It’s not really news that the Cavemen ad campaign from Geico (the characters are usually referred to as the “Geico Cavemen”) is being adapted into a television series, that is the characters are being taken from the ad series and ABC is considering a sitcom with the characters at the center. Slate has an article analyzing the history and possibilities.

Two comedic elements here: 1) the lighthearted satire of interest-group pique, 2) Neanderthals as urbane sophisticates. An amusing dual premise, but the elevating genius is completely in the details… The caveman (en route to or from a vacation) totes a wooden tennis racket in a canvas shoulder bag. The implication of these careful cultural signifiers: The caveman has grasped not just literacy and reason but also the affectations of the modern hipster aesthete… At the campaign’s ancillary Web site, CavemensCrib.com (it lets you poke around their apartment), we learn that the cavemen are into (among other things): blogging, Tolstoy, yoga, smoked Hungarian paprikash, and Paddy Chayefsky movies. They have poetry magnets on their fridge … in Esperanto.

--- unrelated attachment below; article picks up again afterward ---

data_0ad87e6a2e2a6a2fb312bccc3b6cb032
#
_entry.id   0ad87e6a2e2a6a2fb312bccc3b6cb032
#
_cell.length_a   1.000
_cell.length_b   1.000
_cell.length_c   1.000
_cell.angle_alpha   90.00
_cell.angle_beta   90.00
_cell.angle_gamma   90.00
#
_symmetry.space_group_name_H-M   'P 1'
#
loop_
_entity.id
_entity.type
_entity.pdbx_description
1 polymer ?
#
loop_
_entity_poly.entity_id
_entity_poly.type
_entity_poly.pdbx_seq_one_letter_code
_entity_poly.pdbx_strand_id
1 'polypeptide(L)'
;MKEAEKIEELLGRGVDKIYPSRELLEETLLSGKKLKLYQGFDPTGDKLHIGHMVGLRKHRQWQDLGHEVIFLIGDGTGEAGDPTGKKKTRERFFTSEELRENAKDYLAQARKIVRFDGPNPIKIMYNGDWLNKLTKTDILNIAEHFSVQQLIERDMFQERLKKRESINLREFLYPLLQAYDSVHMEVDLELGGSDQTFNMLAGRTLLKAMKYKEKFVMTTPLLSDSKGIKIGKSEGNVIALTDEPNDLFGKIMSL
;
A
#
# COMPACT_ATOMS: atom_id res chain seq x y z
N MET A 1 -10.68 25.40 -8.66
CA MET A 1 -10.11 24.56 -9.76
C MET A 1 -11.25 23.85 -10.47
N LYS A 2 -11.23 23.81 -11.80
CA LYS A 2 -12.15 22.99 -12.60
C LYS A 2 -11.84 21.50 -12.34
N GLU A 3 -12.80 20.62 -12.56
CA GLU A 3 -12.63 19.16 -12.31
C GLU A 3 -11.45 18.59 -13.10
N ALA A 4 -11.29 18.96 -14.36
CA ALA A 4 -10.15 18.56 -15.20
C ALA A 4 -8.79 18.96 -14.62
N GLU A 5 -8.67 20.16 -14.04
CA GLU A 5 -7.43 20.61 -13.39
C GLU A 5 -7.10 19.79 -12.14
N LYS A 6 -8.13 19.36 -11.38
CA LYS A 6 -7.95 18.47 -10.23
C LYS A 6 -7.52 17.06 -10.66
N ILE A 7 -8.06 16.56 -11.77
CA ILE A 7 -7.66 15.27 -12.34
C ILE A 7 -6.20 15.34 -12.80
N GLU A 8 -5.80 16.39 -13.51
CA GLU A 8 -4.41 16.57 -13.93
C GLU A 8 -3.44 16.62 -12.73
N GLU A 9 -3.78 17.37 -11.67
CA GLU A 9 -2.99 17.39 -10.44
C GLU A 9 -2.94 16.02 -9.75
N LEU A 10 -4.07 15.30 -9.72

The ad folks are clearly having a blast curating the cavemen’s highbrow lifestyle. But the joke, unlike the cavemen, is not evolving. We get it: Cavemen are historically portrayed as brutish oafs, not au courant intellectuals. This limited approach is no problem (in fact, it’s a plus) in a 30-second ad. But can it sustain multiple episodes of a TV show?

I don’t really share the writer’s concerns, even though he has a point. What the article seems to be missing, ultimately, is that the cavemen in their characters, reversal of expectations aside, seem to be very very similar to Frasier, when it comes to the total package.